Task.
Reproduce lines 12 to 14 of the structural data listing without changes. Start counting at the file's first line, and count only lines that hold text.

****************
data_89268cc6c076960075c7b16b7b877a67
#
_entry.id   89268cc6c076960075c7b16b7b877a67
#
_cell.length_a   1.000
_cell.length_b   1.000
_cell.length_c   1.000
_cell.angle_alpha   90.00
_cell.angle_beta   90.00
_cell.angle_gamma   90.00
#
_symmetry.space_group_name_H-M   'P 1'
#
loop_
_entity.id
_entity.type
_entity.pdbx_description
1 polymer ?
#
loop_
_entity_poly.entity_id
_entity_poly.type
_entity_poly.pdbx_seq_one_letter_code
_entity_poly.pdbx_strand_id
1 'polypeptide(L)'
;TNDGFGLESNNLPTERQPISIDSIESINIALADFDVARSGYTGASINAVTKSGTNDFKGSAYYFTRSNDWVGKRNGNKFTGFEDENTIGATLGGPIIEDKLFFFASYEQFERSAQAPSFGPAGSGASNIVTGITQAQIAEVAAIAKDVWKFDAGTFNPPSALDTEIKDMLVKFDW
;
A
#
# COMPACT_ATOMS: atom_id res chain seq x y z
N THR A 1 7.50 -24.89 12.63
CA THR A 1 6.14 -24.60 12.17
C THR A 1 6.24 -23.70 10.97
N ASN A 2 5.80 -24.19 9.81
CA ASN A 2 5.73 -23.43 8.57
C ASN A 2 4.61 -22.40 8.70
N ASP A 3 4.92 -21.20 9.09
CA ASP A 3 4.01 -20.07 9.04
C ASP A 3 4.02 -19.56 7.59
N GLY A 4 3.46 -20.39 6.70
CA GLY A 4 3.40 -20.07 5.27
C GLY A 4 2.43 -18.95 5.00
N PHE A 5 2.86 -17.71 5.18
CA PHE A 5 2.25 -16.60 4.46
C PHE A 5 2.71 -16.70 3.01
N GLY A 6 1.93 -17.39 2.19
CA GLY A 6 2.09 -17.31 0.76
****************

_symmetry.space_group_name_H-M   'P 1'
#
loop_